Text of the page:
Is it worth upgrading from the Sony A7R to the Sony A7R2?
- Date: 19th July 2018
People have a lot of bad things to say about the Sony A7R - it's got a rubbish shutter, it's got a terrible menu system, the shutter button is in the wrong place, battery life is too short.
But it produces AMAZING, huge, high dynamic range pictures and I can put almost any 35mm lens on it. Really... it could bite my hand and spit in my eye every time I picked it up and I would still love it. Anything wrong with it is completely irrelevant compared with how amazing it is.
So, why would I want to upgrade? Well, the A7R2 has a few features that make a real difference - and by real difference I mean it lets me take pictures I couldn't take with the A7R.
Improvements that matter
I've got a benign familiar tremor. Which means my hands shake.
I use manual lenses, so I zoom in a lot to focus. With the A7R I see a magnified image that's bouncing around all over the place. With the R2, the stabilised sensor means I can zoom in and see a completely steady image, making focusing a breeze. Since using the R2 I rarely get an out-of-focus image. Previously I'd have to take three or four shots, bracketing focus, to have any chance.
I used to think there was something wrong with my Canon FD 28mm - I never got a sharp image out of it. With the R2 the lens is brilliant. And that's all down to being able to focus accurately.
And, of course, I can shoot with radically lower shutter speeds, which has opened up a world of narrower apertures.
The A7R2's contrast and phase detect autofocus means Sony lenses are quicker to focus, and I can use Canon EF glass with a cheap adaptor and get pretty good autofocus. On the A7R autofocus didn't work at all with my Canon lenses.
Shoot without card option
Sounds trivial, but the A7R has no option to stop you taking pics without a card in the camera. Yes it flashes a warning, but when you are composing a picture you just don't see it. I've taken a surprising number of pictures that got saved nowhere.
The A7R2 has the option to lock the camera if there's no card in it. So that's no longer a problem.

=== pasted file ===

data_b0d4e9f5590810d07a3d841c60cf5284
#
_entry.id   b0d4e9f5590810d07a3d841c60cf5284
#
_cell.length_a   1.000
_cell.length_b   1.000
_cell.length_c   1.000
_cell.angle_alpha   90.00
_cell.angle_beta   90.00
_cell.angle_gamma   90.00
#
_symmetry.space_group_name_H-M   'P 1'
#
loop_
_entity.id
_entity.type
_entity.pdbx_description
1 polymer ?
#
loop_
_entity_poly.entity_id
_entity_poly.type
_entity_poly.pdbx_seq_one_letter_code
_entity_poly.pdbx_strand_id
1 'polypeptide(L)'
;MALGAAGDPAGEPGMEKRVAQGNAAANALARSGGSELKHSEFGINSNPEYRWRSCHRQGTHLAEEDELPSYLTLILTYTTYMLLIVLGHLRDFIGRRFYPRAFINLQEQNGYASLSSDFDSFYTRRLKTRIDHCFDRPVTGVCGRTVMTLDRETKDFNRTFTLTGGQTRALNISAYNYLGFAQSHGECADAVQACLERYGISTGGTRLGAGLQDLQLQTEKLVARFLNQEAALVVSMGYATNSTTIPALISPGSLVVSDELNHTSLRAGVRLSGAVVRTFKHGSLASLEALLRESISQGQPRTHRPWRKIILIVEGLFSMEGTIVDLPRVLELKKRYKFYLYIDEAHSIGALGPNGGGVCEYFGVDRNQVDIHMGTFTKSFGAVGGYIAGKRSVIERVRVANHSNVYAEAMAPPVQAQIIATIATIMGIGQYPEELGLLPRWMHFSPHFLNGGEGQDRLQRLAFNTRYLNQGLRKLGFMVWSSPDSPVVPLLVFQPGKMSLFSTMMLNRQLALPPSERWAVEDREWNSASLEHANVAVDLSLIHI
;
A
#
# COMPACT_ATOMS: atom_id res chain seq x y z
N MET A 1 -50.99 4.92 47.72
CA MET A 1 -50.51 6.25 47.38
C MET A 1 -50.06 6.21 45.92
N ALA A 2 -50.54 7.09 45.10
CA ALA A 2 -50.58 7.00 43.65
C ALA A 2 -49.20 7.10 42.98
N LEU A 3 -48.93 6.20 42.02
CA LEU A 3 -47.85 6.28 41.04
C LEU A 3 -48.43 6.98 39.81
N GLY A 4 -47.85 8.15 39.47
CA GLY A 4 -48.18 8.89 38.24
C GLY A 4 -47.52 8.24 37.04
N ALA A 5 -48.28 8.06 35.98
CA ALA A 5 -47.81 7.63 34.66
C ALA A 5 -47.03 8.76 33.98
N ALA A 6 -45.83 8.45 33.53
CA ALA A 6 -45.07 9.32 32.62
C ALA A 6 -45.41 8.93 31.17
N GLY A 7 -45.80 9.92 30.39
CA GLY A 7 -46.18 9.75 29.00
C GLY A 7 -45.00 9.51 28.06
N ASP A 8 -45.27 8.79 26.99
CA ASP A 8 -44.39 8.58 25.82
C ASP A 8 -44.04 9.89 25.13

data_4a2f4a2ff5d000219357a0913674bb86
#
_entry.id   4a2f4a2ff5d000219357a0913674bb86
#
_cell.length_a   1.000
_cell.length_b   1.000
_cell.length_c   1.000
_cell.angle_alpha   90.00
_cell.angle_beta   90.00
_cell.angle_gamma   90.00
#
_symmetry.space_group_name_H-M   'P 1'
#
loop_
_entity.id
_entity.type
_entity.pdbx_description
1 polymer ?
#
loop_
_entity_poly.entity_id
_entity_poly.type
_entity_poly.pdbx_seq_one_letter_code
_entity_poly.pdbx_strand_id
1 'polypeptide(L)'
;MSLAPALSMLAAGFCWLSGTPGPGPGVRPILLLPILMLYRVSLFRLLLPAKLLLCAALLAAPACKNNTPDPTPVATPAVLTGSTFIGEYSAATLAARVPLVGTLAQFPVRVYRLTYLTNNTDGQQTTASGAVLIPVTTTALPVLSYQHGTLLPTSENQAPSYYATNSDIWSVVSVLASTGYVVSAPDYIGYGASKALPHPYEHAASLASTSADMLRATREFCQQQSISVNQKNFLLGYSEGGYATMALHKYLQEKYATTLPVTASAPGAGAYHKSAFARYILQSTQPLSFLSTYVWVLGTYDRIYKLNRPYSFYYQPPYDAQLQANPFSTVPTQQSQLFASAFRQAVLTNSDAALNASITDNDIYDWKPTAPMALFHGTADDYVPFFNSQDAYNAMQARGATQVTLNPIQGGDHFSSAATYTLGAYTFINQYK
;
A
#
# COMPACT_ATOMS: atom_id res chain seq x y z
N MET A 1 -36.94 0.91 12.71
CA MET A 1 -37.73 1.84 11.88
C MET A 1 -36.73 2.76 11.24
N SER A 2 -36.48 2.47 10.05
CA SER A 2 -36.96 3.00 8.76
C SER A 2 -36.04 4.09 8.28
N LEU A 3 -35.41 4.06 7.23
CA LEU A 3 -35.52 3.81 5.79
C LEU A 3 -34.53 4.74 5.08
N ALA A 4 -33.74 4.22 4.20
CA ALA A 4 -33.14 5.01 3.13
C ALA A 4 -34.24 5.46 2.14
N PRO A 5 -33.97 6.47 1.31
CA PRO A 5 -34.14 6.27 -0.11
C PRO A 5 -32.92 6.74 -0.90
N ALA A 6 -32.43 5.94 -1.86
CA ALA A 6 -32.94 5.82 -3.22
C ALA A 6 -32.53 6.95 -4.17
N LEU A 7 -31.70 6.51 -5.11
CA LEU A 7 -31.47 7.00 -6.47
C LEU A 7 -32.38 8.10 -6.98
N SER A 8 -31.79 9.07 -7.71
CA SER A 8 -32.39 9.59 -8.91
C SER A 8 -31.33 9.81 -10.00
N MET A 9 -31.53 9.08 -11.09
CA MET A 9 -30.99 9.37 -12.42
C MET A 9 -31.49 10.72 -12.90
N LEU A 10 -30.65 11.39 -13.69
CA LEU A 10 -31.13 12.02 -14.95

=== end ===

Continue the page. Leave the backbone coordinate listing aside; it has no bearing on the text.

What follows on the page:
The A7R's shutter is so loud that you can't use it anywhere quiet, not even quite loud concerts. The A7R2 can be completely silent, which is useful - I take lots of pics of classical musicians.
A more modern sensor
The R2 is the first camera I've had where I'm comfortable using auto ISO with a decent ISO range.
High ISO performance is noticeably better than any other camera I've used.
Some improvements that don't matter so much
A less violent shutter
I take macro photos of flowers. And I print the pics really big - up to 1 meter square. So extreme, pixel-peepy quality matters. The A7r's shutter is so violent that the shock transmits through the tripod to the table to the mount to the flower, making the flower shake visibly. But this has no effect on the picture. Which is a surprise to me. All the violence must be in the reset.
The A7R2's electronic first curtain option is probably nice, not that I've had a problem with vibration on the A7R. If nothing else it makes the camera less alarming and much more pleasant-sounding. (The R2's shutter with electronic first curtain off sounds lovely enough.)
A bigger sensor
The A7R's pics were big enough and high enough quality. I've noticed no real difference with the A7R2.
Is it better? I'd imagine so. But I don't care because I have literally never pressed the video button on either of these cameras.
Improvements that have made things worse
There's a lovely German compound noun that means 'an improvement that makes things worse' - schlimmbesserung. There's a lot of that about. See almost all prime ministers and presidents. Thankfully very little of it here.
The on/off switch isn't as nice
It feels cheap, but only when turning the camera off. Go figure.
The control dials are hard to find
The A7R's control dials are chunky and metal. The R2's aren't. They are really hard to find when the camera is up to your eye.
What about the R3?
The two things the R3 brings to the party are much improved battery life and two card slots. Neither is enough to make me upgrade.
Swapping battery every so often doesn't bother me.
Dual card slots
Once in a while I get paid to take photos. Would I like the security of two card slots? Yes. Have I ever had a problem? No. Doubtless I will one day - all cards will fail. But I mitigate against that by changing card every so often, and shooting with multiple cameras.
Both cameras are AMAZING. Really. Sci-fi dream camera amazing. Is it worth upgrading from one to the other? For me, yes, very much so. The stabilisation is a revolution.